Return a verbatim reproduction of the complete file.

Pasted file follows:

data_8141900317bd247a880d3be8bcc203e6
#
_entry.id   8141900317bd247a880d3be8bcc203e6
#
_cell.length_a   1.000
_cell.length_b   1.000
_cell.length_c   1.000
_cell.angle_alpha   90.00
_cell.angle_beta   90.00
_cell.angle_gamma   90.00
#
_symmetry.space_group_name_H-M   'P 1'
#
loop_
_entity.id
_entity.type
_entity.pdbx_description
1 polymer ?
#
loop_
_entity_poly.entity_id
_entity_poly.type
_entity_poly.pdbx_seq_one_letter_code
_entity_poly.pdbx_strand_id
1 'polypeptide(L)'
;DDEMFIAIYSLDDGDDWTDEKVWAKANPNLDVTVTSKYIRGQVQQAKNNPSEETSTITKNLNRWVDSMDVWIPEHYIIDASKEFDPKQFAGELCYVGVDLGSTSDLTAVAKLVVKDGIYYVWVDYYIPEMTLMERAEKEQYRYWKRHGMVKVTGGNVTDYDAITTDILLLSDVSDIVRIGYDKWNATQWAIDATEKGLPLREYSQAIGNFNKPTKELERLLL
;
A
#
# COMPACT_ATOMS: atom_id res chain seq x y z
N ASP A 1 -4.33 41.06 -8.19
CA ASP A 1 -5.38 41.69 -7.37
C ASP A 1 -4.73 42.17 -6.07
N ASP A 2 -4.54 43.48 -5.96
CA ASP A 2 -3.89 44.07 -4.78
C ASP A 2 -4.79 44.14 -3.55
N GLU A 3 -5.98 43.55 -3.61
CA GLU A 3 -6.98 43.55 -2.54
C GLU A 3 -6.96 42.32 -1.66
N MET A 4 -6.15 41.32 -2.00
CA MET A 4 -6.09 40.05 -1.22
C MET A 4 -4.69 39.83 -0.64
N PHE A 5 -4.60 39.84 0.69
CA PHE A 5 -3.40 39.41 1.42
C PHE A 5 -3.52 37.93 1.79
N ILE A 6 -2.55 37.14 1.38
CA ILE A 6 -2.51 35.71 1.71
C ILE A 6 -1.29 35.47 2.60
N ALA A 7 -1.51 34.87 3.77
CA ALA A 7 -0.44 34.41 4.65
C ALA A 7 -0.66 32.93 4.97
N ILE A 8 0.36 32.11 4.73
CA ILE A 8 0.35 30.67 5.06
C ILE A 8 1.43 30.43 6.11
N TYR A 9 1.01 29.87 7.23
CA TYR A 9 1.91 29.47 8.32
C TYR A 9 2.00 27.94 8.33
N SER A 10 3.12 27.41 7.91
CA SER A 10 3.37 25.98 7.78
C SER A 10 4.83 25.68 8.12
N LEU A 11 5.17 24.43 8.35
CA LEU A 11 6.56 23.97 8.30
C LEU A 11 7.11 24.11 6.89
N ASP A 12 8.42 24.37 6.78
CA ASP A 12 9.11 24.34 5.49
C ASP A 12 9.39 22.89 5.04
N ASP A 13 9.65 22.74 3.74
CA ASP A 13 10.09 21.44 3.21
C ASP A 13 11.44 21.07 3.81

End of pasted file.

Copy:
data_8141900317bd247a880d3be8bcc203e6
#
_entry.id   8141900317bd247a880d3be8bcc203e6
#
_cell.length_a   1.000
_cell.length_b   1.000
_cell.length_c   1.000
_cell.angle_alpha   90.00
_cell.angle_beta   90.00
_cell.angle_gamma   90.00
#
_symmetry.space_group_name_H-M   'P 1'
#
loop_
_entity.id
_entity.type
_entity.pdbx_description
1 polymer ?
#
loop_
_entity_poly.entity_id
_entity_poly.type
_entity_poly.pdbx_seq_one_letter_code
_entity_poly.pdbx_strand_id
1 'polypeptide(L)'
;DDEMFIAIYSLDDGDDWTDEKVWAKANPNLDVTVTSKYIRGQVQQAKNNPSEETSTITKNLNRWVDSMDVWIPEHYIIDASKEFDPKQFAGELCYVGVDLGSTSDLTAVAKLVVKDGIYYVWVDYYIPEMTLMERAEKEQYRYWKRHGMVKVTGGNVTDYDAITTDILLLSDVSDIVRIGYDKWNATQWAIDATEKGLPLREYSQAIGNFNKPTKELERLLL
;
A
#
# COMPACT_ATOMS: atom_id res chain seq x y z
N ASP A 1 -4.33 41.06 -8.19
CA ASP A 1 -5.38 41.69 -7.37
C ASP A 1 -4.73 42.17 -6.07
N ASP A 2 -4.54 43.48 -5.96
CA ASP A 2 -3.89 44.07 -4.78
C ASP A 2 -4.79 44.14 -3.55
N GLU A 3 -5.98 43.55 -3.61
CA GLU A 3 -6.98 43.55 -2.54
C GLU A 3 -6.96 42.32 -1.66
N MET A 4 -6.15 41.32 -2.00
CA MET A 4 -6.09 40.05 -1.22
C MET A 4 -4.69 39.83 -0.64
N PHE A 5 -4.60 39.84 0.69
CA PHE A 5 -3.40 39.41 1.42
C PHE A 5 -3.52 37.93 1.79
N ILE A 6 -2.55 37.14 1.38
CA ILE A 6 -2.51 35.71 1.71
C ILE A 6 -1.29 35.47 2.60
N ALA A 7 -1.51 34.87 3.77
CA ALA A 7 -0.44 34.41 4.65
C ALA A 7 -0.66 32.93 4.97
N ILE A 8 0.36 32.11 4.73
CA ILE A 8 0.35 30.67 5.06
C ILE A 8 1.43 30.43 6.11
N TYR A 9 1.01 29.87 7.23
CA TYR A 9 1.91 29.47 8.32
C TYR A 9 2.00 27.94 8.33
N SER A 10 3.12 27.41 7.91
CA SER A 10 3.37 25.98 7.78
C SER A 10 4.83 25.68 8.12
N LEU A 11 5.17 24.43 8.35
CA LEU A 11 6.56 23.97 8.30
C LEU A 11 7.11 24.11 6.89
N ASP A 12 8.42 24.37 6.78
CA ASP A 12 9.11 24.34 5.49
C ASP A 12 9.39 22.89 5.04
N ASP A 13 9.65 22.74 3.74
CA ASP A 13 10.09 21.44 3.21
C ASP A 13 11.44 21.07 3.81